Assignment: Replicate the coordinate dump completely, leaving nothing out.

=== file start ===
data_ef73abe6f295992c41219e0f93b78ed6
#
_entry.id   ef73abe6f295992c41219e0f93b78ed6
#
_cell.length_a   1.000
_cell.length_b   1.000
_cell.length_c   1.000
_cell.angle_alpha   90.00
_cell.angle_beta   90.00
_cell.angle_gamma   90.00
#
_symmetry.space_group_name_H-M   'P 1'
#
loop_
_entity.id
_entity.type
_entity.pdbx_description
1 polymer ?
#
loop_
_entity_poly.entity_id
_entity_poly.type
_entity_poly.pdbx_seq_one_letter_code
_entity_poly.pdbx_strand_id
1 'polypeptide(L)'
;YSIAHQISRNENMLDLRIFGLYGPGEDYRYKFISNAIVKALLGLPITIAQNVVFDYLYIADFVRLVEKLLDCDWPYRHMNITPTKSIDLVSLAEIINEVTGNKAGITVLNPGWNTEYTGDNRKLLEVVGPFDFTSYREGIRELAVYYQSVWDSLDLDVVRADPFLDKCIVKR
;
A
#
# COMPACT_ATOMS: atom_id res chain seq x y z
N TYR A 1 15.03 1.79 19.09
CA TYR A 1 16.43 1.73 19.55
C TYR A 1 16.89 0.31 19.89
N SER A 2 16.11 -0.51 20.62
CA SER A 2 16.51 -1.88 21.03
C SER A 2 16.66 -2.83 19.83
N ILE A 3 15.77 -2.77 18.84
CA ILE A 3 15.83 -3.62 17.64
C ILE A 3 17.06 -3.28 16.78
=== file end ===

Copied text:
data_ef73abe6f295992c41219e0f93b78ed6
#
_entry.id   ef73abe6f295992c41219e0f93b78ed6
#
_cell.length_a   1.000
_cell.length_b   1.000
_cell.length_c   1.000
_cell.angle_alpha   90.00
_cell.angle_beta   90.00
_cell.angle_gamma   90.00
#
_symmetry.space_group_name_H-M   'P 1'
#
loop_
_entity.id
_entity.type
_entity.pdbx_description
1 polymer ?
#
loop_
_entity_poly.entity_id
_entity_poly.type
_entity_poly.pdbx_seq_one_letter_code
_entity_poly.pdbx_strand_id
1 'polypeptide(L)'
;YSIAHQISRNENMLDLRIFGLYGPGEDYRYKFISNAIVKALLGLPITIAQNVVFDYLYIADFVRLVEKLLDCDWPYRHMNITPTKSIDLVSLAEIINEVTGNKAGITVLNPGWNTEYTGDNRKLLEVVGPFDFTSYREGIRELAVYYQSVWDSLDLDVVRADPFLDKCIVKR
;
A
#
# COMPACT_ATOMS: atom_id res chain seq x y z
N TYR A 1 15.03 1.79 19.09
CA TYR A 1 16.43 1.73 19.55
C TYR A 1 16.89 0.31 19.89
N SER A 2 16.11 -0.51 20.62
CA SER A 2 16.51 -1.88 21.03
C SER A 2 16.66 -2.83 19.83
N ILE A 3 15.77 -2.77 18.84
CA ILE A 3 15.83 -3.62 17.64
C ILE A 3 17.06 -3.28 16.78